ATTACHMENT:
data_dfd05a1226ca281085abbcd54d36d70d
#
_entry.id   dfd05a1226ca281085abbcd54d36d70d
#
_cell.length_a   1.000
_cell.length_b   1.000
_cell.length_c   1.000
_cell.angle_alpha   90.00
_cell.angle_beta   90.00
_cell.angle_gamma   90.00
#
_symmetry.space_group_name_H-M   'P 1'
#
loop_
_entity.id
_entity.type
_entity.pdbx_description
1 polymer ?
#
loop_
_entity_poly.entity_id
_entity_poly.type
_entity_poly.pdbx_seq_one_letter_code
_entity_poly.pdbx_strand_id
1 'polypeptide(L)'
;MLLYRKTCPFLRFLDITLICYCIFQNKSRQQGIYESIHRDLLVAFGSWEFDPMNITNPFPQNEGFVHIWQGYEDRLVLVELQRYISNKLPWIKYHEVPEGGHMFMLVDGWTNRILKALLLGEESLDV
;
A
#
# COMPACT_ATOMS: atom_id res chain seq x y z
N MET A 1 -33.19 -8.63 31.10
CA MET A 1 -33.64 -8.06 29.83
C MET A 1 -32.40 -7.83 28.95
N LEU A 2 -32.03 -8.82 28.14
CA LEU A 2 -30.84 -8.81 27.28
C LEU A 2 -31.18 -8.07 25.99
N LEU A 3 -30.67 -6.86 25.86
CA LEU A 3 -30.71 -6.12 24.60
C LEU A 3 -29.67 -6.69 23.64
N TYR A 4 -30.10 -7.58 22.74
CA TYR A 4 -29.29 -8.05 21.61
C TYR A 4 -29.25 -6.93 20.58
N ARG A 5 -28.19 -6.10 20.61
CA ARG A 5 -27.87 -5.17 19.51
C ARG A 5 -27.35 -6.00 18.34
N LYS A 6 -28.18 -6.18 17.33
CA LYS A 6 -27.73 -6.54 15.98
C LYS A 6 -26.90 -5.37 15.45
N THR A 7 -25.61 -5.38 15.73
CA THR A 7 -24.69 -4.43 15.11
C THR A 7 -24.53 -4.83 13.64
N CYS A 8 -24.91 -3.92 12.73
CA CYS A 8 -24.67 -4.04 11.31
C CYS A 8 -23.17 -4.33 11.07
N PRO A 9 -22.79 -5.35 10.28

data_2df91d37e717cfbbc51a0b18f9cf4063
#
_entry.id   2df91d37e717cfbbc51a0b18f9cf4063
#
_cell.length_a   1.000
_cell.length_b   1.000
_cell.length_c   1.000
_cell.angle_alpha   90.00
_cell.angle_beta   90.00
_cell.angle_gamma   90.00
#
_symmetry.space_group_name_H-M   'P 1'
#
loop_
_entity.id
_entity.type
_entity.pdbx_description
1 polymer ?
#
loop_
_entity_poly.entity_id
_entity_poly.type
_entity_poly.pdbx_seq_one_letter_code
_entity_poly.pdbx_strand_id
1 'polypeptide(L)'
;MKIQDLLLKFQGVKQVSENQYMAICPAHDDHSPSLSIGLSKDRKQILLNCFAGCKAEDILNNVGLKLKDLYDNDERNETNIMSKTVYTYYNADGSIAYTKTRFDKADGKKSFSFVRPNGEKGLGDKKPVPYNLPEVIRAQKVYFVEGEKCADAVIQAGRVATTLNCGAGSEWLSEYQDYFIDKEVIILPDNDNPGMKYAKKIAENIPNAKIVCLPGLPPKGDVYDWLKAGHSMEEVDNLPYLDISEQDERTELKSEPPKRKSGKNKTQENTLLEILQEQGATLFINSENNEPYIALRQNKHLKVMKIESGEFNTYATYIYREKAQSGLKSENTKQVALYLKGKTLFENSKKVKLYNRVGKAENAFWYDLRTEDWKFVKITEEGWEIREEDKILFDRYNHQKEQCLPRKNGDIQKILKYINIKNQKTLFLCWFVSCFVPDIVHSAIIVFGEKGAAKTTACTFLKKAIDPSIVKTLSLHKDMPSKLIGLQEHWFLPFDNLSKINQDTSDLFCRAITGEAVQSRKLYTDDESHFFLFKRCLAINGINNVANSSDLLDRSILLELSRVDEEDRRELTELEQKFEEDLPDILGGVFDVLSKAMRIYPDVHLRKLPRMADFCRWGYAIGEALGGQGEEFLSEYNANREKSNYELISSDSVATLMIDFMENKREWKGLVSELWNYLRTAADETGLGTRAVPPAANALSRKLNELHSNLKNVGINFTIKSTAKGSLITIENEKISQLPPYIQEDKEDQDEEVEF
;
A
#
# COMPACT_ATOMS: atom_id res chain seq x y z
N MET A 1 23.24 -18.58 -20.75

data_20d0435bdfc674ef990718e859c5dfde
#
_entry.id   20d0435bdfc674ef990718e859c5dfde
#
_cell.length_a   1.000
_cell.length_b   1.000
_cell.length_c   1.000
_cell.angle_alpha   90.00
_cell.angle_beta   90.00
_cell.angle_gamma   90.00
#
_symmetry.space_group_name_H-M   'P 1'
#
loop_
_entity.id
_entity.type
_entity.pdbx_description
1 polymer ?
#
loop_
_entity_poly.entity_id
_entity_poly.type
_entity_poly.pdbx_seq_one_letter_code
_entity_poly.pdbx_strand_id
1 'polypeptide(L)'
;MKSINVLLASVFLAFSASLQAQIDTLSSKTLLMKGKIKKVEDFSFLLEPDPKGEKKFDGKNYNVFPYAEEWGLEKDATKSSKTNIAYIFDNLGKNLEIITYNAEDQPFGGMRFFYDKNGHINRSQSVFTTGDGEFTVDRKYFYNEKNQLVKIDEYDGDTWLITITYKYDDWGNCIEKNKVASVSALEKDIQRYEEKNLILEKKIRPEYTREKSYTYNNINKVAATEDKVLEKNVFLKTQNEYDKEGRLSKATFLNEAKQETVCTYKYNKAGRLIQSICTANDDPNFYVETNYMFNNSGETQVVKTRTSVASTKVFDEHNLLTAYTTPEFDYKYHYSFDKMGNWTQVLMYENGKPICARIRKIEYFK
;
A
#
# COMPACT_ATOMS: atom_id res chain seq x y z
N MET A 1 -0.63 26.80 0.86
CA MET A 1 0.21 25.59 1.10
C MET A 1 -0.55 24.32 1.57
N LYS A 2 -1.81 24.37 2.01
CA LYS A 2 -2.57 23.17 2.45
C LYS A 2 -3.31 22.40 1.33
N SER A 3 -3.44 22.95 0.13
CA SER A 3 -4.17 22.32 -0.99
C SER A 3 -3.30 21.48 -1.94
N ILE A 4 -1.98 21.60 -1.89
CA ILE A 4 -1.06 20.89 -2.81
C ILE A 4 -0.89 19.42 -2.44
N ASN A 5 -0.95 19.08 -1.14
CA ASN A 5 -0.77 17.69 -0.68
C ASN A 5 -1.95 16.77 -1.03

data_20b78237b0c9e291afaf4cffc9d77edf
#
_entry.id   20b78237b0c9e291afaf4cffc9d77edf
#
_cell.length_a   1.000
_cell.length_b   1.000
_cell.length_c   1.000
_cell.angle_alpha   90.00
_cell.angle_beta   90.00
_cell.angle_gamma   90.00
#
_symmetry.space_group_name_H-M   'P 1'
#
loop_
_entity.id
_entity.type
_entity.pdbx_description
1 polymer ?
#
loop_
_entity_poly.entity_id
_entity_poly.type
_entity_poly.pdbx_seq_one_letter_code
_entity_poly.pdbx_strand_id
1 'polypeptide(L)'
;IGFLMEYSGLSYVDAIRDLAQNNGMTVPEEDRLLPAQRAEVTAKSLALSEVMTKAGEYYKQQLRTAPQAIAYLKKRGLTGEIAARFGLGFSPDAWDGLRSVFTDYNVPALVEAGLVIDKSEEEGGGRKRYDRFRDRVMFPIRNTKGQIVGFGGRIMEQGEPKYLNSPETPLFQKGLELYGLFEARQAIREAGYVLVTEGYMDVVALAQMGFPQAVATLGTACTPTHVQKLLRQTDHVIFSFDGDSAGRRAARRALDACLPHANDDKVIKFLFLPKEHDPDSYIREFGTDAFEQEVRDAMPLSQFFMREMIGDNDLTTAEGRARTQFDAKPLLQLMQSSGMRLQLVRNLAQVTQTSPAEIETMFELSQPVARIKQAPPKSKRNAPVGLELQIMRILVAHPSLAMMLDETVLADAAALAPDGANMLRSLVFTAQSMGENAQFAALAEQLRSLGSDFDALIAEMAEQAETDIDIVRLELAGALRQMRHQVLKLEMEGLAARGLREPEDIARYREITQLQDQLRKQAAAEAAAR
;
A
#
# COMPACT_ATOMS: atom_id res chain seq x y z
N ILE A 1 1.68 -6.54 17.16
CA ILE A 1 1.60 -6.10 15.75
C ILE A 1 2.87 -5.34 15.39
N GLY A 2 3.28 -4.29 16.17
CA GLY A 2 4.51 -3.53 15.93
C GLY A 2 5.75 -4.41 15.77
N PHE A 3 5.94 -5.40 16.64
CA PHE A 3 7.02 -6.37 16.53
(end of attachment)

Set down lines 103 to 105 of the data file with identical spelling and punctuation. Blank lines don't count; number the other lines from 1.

_entity.pdbx_description
1 polymer ?
#